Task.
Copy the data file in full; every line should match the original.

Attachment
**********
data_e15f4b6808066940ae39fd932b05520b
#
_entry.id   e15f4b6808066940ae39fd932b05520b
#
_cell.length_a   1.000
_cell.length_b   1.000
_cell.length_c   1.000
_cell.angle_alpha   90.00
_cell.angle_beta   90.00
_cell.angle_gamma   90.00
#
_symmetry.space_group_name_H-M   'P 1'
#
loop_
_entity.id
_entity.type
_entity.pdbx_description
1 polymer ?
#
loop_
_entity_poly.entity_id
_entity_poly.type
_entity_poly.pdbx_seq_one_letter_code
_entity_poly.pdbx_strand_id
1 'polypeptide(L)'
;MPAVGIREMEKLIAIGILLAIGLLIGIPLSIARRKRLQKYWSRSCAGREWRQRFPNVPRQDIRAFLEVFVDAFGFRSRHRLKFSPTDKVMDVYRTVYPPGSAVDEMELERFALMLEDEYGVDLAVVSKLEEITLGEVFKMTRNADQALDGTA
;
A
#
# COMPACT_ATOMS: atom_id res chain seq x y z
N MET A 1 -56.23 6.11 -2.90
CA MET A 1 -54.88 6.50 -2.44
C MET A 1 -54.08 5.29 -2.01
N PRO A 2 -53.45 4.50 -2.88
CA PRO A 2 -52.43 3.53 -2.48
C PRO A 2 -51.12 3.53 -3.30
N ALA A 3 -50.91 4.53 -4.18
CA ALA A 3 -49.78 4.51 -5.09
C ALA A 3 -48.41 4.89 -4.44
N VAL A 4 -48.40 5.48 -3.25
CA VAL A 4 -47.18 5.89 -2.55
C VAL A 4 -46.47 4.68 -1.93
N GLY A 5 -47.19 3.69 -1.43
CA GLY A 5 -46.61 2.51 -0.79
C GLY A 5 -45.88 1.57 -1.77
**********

data_e15f4b6808066940ae39fd932b05520b
#
_entry.id   e15f4b6808066940ae39fd932b05520b
#
_cell.length_a   1.000
_cell.length_b   1.000
_cell.length_c   1.000
_cell.angle_alpha   90.00
_cell.angle_beta   90.00
_cell.angle_gamma   90.00
#
_symmetry.space_group_name_H-M   'P 1'
#
loop_
_entity.id
_entity.type
_entity.pdbx_description
1 polymer ?
#
loop_
_entity_poly.entity_id
_entity_poly.type
_entity_poly.pdbx_seq_one_letter_code
_entity_poly.pdbx_strand_id
1 'polypeptide(L)'
;MPAVGIREMEKLIAIGILLAIGLLIGIPLSIARRKRLQKYWSRSCAGREWRQRFPNVPRQDIRAFLEVFVDAFGFRSRHRLKFSPTDKVMDVYRTVYPPGSAVDEMELERFALMLEDEYGVDLAVVSKLEEITLGEVFKMTRNADQALDGTA
;
A
#
# COMPACT_ATOMS: atom_id res chain seq x y z
N MET A 1 -56.23 6.11 -2.90
CA MET A 1 -54.88 6.50 -2.44
C MET A 1 -54.08 5.29 -2.01
N PRO A 2 -53.45 4.50 -2.88
CA PRO A 2 -52.43 3.53 -2.48
C PRO A 2 -51.12 3.53 -3.30
N ALA A 3 -50.91 4.53 -4.18
CA ALA A 3 -49.78 4.51 -5.09
C ALA A 3 -48.41 4.89 -4.44
N VAL A 4 -48.40 5.48 -3.25
CA VAL A 4 -47.18 5.89 -2.55
C VAL A 4 -46.47 4.68 -1.93
N GLY A 5 -47.19 3.69 -1.43
CA GLY A 5 -46.61 2.51 -0.79
C GLY A 5 -45.88 1.57 -1.77